US Navy enrages China by sailing warship into disputed waters in the South China Sea before defying Beijing’s threat to ‘expel’ it
- USS Curtis Wilbur sailed past the Paracel Islands, South China Sea, today
- Beijing says the warship ‘illegally’ entered its waters and was ‘expelled’
- But US Navy hit back – saying the ship was not ‘expelled’, that the waters do not belong to China, and that Beijing is making ‘illegal’ claims on the territory
- Comes just a day after the same warship sailed through the Strait of Taiwan
The US and China have engaged in a war of words over the South China Sea after an American warship sailed close to a disputed set of islands.
The row was sparked after the USS Curtis Wilbur, an Arleigh-Burke class destroyer, sailed past the Paracel Islands on Thursday.
China accused the warship of ‘illegally’ entering its territory and said the vessel was ‘expelled’ by its naval and air forces.
But the Navy’s 7th Fleet hit back, saying the ship was not ‘expelled’ and that China does not control those waters – which are also claimed by Vietnam and Taiwan.
The USS Curtis Wilbur sailed close to the disputed Paracel Islands in the South China Sea today, kicking off a war of words between Beijing and Washington (file image)
China claims exclusive rights over almost the entire South China Sea, a strategic body of water through which trillons of dollars of global shipping pass each year.
However, the US – backed by an independent ruling from a UN-backed tribunal – disputes this, and says the waters are international.
To hammer home the point, the US conducts what it calls ‘freedom of navigation operations’ in the sea by sailing through waters claimed by China, but which should remain open to all vessels based on UN charters.
Such operations enrage Beijing, which called Thursday’s incursion ‘unprofessional and irresponsible,’ saying it increases the risk of ‘misunderstandings, misjudgments, and accidents at sea.’
‘It severely violated China’s sovereignty and security and severely undermined the peace and stability of the South China Sea,’ a spokesman added.
But the US called this statement ‘false’, adding: ‘USS Curtis Wilbur was not ‘expelled’ from any nation’s territory.
‘[It] conducted this freedom of navigation operation in accordance with international law and then continued on to conduct normal operations in international waters.
‘[China’s] statement is the latest in a long string of actions to misrepresent lawful US maritime operations and assert its excessive and illegitimate maritime claims at the expense [its] neighbors in the South China Sea.’
Thursday’s mission came just a day after the same ship sailed through the Strait of Taiwan, another routine US exercise that angers Beijing.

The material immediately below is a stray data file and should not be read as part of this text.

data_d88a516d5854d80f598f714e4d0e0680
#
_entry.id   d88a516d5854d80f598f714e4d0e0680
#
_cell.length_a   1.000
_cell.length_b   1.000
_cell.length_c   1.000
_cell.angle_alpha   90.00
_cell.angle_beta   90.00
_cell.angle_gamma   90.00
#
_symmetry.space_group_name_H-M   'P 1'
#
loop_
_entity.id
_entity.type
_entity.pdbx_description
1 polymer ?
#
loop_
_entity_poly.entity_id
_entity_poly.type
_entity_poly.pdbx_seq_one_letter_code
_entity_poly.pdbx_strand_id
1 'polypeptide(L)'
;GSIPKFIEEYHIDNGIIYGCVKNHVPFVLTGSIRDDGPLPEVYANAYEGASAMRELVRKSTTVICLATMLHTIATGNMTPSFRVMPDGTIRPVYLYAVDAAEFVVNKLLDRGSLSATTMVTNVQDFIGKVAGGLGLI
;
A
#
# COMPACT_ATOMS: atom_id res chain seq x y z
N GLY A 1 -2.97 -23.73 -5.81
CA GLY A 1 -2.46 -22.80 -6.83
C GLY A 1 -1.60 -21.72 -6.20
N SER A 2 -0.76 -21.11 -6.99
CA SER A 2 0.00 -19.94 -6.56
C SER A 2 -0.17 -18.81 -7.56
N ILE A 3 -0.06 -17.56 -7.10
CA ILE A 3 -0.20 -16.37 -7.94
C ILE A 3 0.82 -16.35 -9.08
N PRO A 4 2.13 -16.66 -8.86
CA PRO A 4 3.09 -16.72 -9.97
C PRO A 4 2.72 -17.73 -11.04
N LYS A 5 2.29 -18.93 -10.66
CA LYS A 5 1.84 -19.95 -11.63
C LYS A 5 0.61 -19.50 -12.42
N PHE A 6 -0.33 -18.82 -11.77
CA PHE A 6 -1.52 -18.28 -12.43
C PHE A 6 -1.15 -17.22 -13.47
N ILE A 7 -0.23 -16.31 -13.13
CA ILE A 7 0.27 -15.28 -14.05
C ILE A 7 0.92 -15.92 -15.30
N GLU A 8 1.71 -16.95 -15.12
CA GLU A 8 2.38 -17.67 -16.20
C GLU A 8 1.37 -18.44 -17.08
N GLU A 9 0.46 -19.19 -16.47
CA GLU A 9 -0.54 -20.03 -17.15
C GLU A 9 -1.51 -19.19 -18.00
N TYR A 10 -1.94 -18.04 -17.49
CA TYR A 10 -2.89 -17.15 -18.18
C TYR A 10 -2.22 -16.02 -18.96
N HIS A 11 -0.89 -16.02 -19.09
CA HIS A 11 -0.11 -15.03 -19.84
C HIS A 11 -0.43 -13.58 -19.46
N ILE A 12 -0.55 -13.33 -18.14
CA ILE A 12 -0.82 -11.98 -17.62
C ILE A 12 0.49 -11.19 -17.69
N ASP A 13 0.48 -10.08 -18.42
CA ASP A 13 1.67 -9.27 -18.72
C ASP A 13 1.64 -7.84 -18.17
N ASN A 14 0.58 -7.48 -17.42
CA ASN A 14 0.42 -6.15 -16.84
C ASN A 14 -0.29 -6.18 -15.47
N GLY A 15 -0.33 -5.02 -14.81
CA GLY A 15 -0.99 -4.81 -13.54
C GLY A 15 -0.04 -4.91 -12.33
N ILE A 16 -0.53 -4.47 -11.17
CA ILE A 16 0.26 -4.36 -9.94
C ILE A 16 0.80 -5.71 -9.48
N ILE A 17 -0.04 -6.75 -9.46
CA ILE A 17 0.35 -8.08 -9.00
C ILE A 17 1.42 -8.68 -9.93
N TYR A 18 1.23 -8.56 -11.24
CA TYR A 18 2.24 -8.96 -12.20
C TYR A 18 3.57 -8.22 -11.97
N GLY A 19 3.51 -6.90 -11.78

‘The ship’s transit through the Taiwan Strait demonstrates the U.S. commitment to a free and open Indo-Pacific,’ the US Navy said at the time.
‘The United States military will continue to fly, sail, and operate anywhere international law allows.’
A spokesman for China’s Eastern Theatre Command expressed strong opposition and condemned the move, which comes amid heightened tensions between the two powers.
‘The U.S. actions sends the wrong signals to Taiwan independence forces, deliberately disrupting the regional situation and endangering peace and stability across the Taiwan Strait,’ he said.
Chinese forces tracked and monitored the ship throughout its voyage, he added.
China believes Taiwan’s democratically elected government is bent on a formal declaration of independence for the island, a red line for Beijing.
Taiwan President Tsai Ing-wen says they are already an independent state called the Republic of China, its formal name.
Taiwan’s Defence Ministry said the U.S. ship had sailed in a southerly direction through the strait and the ‘situation was as normal’.
The U.S. Navy has been conducting such operations every month or so.
The United States, like most countries, has no formal diplomatic ties with Taiwan but is its most important international backer and a major seller of arms.
Military tension between Taiwan and Beijing have spiked over the past year, with Taipei complaining of China repeatedly sending its air force into Taiwan’s air defence zone.
Some of those activities can involve multiple fighters and bombers.
China has said its activities around Taiwan are aimed at protecting China’s sovereignty. Taiwan’s government has denounced it as attempts at intimidation.
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